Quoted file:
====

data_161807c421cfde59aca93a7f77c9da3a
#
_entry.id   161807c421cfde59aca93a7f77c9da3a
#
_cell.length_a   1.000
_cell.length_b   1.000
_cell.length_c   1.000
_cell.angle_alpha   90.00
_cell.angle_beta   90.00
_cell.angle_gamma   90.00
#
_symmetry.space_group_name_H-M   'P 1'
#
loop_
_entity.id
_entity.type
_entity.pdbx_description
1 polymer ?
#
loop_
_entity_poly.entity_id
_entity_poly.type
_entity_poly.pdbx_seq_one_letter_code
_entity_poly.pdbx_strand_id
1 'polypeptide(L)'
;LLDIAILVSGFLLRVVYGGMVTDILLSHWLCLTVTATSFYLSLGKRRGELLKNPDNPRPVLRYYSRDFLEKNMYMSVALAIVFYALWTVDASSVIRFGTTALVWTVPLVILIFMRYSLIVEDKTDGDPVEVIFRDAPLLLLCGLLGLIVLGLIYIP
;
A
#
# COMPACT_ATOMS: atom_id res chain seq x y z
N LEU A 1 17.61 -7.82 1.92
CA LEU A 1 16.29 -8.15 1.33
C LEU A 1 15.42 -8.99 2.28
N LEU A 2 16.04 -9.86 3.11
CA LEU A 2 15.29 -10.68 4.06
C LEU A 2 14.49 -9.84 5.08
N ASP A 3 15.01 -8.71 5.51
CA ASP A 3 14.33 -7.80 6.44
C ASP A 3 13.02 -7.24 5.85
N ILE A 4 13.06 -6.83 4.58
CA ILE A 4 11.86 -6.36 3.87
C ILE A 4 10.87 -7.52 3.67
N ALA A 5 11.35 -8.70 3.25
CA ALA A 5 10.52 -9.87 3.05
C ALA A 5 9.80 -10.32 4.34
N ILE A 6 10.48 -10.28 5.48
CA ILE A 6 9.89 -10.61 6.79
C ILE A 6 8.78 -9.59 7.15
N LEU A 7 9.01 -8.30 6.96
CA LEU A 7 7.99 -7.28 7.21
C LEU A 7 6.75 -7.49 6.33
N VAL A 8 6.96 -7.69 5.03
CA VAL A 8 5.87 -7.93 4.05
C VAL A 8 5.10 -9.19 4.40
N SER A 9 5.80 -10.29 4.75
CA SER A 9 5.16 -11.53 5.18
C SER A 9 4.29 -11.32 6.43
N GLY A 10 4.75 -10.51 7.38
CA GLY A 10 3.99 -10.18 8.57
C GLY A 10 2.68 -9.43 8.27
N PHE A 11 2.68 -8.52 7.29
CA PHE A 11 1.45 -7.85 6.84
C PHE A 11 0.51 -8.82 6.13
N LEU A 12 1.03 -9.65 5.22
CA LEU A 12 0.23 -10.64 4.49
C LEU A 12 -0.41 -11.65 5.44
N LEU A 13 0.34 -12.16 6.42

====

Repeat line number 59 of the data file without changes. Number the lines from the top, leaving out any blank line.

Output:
CA GLY A 10 3.99 -10.18 8.57